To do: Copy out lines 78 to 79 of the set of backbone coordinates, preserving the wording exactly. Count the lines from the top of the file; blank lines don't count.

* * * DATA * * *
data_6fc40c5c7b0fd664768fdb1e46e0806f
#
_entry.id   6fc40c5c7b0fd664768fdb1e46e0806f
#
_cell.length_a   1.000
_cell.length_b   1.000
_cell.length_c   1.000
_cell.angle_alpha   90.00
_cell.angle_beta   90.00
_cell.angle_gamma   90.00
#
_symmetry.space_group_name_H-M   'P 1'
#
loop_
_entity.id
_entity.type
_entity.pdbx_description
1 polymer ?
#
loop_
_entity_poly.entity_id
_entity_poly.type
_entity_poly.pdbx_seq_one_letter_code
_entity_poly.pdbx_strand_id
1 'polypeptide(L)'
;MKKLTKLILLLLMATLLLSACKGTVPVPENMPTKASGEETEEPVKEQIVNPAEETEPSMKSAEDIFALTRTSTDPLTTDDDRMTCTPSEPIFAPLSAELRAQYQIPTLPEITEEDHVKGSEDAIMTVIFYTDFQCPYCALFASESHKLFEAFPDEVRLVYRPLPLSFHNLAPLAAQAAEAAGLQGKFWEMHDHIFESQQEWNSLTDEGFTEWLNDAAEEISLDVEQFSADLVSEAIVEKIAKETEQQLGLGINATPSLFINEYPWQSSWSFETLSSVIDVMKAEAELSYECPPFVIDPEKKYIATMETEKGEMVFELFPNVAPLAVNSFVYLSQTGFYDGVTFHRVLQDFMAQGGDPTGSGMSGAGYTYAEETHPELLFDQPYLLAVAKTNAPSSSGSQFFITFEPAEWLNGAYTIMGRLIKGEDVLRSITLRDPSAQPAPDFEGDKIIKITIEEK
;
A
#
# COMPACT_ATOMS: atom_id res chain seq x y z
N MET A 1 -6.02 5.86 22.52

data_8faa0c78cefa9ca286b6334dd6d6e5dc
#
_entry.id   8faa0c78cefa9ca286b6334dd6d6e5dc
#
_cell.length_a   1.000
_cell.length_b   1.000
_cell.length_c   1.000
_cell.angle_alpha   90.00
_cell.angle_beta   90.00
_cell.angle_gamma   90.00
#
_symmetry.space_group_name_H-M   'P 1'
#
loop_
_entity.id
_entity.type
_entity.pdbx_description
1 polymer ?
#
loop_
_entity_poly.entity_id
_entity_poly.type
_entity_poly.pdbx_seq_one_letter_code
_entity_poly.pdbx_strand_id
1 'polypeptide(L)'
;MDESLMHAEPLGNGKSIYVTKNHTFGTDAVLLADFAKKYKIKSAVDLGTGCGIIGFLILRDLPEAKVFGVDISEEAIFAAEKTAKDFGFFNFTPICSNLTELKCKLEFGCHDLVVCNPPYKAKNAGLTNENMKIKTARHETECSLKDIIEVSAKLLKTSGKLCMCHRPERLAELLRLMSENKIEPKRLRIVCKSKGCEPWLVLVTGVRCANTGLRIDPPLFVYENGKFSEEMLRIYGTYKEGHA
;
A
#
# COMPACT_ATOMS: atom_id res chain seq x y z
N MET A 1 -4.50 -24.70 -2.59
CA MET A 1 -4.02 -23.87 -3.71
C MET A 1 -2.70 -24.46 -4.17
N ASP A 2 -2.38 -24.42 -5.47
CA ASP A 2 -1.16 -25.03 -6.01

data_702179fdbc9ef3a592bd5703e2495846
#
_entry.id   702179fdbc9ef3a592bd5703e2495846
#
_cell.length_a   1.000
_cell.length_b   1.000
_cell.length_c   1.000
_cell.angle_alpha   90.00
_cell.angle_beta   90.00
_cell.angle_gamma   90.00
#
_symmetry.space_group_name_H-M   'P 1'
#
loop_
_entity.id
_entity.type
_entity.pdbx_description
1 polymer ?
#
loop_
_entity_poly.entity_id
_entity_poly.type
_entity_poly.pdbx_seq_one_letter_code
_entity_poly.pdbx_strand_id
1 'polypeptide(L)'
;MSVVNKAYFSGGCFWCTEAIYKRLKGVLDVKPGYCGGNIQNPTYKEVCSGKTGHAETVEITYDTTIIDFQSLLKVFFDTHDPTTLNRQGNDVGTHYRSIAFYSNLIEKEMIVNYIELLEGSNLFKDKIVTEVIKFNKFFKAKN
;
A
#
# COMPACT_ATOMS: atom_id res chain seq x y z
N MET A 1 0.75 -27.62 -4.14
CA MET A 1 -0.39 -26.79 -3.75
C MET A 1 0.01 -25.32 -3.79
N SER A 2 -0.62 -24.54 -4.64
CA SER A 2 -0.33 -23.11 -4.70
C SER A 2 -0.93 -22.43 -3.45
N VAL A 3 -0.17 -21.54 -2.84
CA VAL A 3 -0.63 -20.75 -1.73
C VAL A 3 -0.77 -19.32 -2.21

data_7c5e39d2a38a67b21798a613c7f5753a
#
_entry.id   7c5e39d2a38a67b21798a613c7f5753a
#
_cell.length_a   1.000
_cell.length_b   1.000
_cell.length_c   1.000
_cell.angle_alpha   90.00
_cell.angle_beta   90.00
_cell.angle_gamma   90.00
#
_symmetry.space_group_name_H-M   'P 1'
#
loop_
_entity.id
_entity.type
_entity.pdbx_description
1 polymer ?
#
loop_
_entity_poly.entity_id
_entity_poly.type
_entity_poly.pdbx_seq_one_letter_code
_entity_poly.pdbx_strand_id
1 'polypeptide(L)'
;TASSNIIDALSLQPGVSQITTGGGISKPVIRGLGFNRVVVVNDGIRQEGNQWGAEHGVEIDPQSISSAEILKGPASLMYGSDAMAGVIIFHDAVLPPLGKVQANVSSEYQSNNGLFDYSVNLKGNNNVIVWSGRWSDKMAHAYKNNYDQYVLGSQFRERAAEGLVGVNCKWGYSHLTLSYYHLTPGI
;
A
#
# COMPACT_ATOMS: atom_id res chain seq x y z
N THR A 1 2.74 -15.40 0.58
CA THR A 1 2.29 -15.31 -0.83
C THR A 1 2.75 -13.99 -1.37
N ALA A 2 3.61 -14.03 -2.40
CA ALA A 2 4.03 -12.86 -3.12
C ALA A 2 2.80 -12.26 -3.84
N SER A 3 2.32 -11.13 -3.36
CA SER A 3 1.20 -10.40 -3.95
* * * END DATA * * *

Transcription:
_symmetry.space_group_name_H-M   'P 1'
#